I would think that "less" is more harmful to the kettle than "more". :confused:
I too, don't understand why more product could damage a heating appliance. The more product the greater the transfer of heat from the appliance into the product. I would assume that "not enough product" would lead to "less" heat transfer and the resultant over heating of the appliance. Perhaps they meant that putting too much corn makes the aplliance run in heat mode longer than a typical batch than it is rated for. I again assume these heating elements are meant to be only run for short periods. Longer heat times may lead to burning and scorching of the kettle surface. Perhaps what they meant by ruining your kettle. Just curious, too. :confused:
In my personal popcorn popping batches, I indeed get better results from 6 oz in a 4 oz kettle and I think it is due to more oil and corn in the kettle. My kettle may run a bit too hot, so, with 4oz I get burning because I can't shut the heat down quick enough. I might try dumping the kettle during that last furious popping episode of each batch. I would rather several unpopped kernals rather than a few burnt ones to spoil the whole batch! nothing worse (in the theater) than the smell of burnt popcorn! :(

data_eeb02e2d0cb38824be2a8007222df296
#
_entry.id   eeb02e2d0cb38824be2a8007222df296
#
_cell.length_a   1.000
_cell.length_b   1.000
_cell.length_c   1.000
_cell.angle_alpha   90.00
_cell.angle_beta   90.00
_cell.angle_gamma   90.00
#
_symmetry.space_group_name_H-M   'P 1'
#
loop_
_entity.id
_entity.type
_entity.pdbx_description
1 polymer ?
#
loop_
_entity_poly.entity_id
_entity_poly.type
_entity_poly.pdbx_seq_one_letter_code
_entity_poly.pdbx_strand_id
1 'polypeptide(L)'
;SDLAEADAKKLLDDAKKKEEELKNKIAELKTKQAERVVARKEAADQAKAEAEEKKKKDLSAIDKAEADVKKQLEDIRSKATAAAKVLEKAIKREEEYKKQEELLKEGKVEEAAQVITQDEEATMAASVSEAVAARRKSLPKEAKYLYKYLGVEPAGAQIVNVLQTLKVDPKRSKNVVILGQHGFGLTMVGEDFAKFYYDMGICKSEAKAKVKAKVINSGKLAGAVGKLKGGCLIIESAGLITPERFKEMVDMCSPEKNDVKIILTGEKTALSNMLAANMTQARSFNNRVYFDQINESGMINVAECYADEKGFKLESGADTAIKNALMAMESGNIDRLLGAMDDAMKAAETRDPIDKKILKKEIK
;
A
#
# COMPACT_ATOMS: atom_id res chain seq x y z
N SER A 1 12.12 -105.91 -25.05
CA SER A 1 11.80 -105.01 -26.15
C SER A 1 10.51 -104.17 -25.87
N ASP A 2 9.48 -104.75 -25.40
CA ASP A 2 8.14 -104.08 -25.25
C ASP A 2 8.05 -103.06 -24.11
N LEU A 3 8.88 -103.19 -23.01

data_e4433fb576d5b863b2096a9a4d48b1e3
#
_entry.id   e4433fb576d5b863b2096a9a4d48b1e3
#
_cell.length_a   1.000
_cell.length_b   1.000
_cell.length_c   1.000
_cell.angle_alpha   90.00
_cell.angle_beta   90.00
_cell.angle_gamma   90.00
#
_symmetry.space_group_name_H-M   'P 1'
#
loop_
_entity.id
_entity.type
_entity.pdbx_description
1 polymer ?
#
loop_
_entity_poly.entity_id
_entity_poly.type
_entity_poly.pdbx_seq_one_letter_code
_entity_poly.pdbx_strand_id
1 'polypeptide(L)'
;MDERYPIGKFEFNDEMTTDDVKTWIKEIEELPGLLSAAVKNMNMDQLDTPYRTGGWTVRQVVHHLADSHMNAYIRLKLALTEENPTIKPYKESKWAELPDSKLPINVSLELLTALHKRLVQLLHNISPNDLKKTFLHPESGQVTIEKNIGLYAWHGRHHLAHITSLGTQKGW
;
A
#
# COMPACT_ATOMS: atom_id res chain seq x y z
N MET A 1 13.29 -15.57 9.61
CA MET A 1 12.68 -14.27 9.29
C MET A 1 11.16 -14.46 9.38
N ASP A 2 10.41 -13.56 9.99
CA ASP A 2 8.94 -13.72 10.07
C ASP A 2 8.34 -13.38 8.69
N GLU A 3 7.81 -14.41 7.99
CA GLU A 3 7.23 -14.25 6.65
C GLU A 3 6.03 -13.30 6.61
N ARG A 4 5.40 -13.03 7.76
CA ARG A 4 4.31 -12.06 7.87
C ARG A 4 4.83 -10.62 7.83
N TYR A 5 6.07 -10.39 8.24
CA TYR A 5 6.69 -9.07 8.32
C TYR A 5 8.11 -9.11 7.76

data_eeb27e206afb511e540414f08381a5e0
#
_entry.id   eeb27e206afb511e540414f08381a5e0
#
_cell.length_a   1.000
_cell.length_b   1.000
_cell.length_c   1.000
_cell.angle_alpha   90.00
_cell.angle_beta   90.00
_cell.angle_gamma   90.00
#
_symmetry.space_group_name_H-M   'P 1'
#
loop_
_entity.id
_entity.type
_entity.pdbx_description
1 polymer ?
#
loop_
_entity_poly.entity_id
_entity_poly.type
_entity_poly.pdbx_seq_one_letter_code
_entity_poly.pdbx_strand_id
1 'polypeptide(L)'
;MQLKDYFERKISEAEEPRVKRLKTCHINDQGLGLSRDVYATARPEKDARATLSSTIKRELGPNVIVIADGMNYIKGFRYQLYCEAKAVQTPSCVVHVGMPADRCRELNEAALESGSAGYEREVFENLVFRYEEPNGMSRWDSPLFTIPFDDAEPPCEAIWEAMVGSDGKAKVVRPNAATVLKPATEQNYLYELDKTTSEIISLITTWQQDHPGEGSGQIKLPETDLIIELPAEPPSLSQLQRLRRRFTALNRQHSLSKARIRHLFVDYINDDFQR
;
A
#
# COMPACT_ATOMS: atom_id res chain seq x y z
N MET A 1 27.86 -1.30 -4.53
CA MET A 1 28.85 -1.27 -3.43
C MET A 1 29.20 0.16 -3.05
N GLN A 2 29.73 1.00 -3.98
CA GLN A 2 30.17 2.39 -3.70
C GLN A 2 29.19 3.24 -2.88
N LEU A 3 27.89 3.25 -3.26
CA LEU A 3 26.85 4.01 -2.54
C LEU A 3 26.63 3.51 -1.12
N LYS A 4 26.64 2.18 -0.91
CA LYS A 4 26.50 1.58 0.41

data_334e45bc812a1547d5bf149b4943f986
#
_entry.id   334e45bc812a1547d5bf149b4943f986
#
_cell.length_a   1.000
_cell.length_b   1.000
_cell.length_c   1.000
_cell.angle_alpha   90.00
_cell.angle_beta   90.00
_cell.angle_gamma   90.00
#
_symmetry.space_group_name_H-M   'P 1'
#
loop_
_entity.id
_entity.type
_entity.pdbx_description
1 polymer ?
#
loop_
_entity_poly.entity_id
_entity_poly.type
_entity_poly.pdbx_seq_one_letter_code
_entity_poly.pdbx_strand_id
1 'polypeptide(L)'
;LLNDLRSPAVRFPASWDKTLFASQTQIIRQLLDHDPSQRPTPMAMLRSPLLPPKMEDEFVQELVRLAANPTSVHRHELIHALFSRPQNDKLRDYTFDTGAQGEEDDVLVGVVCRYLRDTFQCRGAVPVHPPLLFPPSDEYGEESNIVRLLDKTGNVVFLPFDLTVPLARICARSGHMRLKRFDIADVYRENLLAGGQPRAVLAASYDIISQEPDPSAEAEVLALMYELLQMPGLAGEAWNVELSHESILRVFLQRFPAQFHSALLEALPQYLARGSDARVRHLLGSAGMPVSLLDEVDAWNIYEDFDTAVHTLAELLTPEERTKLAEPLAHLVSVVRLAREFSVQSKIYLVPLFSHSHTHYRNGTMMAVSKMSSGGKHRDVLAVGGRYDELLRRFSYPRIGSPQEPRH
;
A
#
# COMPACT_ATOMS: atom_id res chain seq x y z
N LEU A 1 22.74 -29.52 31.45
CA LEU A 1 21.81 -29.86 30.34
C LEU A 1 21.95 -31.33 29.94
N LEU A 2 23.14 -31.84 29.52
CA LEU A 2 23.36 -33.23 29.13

Popcorn popping is an art in itself. As with anything, takes practice and experimentation.
With the relative inexpensive cost of popcorn, I'm willing to lose some product for the benefit of the batch and aroma overall.
I'll keep practicing.! :D
The cinema outlets probably use 16 ounce kettles or larger. These machine have thermostats and computer chip controlled heating elements and other such monitoring that us home theater users don't have on our equipment. This technology probably leads to more consistent and pleasing results.